We’ve all heard stories about elderly drivers getting into car crashes after they accidently hit the accelerator instead of the breaks. About 4 months ago in Las Vegas an 82-year-old driver, traveling the wrong way, hit and killed a motorcyclist on U.S. 95 near Decatur. Police said the driver, who was killed in the crash, may have been confused by the on-ramps.
But when should people stop driving? When should you take your parent’s keys and how do you tell them? Well, ABC News has done a very interesting story on the subject. The Association for the Advancement of Retired Persons recommends talking to your parent or loved one way before their driving becomes an issue.
What do you think? Is there a magic number when people should stop driving? Below are some warning signs from AARP that your loved one’s driving could already be a problem.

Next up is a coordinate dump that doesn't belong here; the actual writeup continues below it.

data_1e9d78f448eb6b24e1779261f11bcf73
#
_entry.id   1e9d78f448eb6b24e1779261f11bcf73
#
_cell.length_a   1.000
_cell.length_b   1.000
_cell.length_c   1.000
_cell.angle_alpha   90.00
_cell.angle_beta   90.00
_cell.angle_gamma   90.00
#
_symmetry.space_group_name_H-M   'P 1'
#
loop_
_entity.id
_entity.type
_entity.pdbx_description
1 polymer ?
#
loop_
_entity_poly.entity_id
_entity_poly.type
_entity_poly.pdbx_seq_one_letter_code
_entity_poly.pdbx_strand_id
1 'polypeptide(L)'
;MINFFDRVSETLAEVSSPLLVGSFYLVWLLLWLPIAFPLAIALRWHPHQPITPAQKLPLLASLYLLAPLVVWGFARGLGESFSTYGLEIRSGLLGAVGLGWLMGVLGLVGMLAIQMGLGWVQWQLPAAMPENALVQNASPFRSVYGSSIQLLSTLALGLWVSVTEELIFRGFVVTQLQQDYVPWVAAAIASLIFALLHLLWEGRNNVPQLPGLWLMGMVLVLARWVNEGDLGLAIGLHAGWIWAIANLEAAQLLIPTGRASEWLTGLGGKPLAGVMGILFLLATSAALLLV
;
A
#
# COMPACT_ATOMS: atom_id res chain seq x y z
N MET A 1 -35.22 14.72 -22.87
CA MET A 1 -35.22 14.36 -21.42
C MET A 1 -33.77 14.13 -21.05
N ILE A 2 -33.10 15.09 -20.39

-Edward M Bernstein and Associates
AARP’s 10 Major Warning Signs
Almost getting into accidents, with frequent “close calls.”
Finding dents and scrapes on the car, or on your parents’ property, such as fences, mailboxes, garage doors, curbs, etc.
Difficulty seeing or following traffic signals, road signs and pavement markings.
Delayed response time to unexpected situations on the road, difficulty moving their feet from the gas pedal to the brake pedal or confusing the two.
Misjudging gaps in traffic at intersections and on highway entrance and exit ramps.
Experiencing road rage or having other drivers frequently honk at them.
Easily becoming distracted or having difficulty concentrating while driving.
Difficulty turning around to check over their shoulder while backing up or changing lanes.
Receiving multiple traffic tickets or “warnings” from traffic or law enforcement officers.
Mom and Dad, We Need to Talk: Aiding Elderly Drivers
When Is It Time for Aging Parents to Hang Up the Car Keys?
By LAURA ZACCARO and KATIE ESCHERICH
Driving is a milestone of freedom in our teen years, but it can become a safety concern when we’re older.
In the first installment of “Good Morning America’s” series on tackling tough topics with aging parents called “Mom and Dad, We Need To Talk,” “GMA” family and life contributor Lee Woodruff looks at the complicated issue of elder driving.
Find this article at: ABC News GMA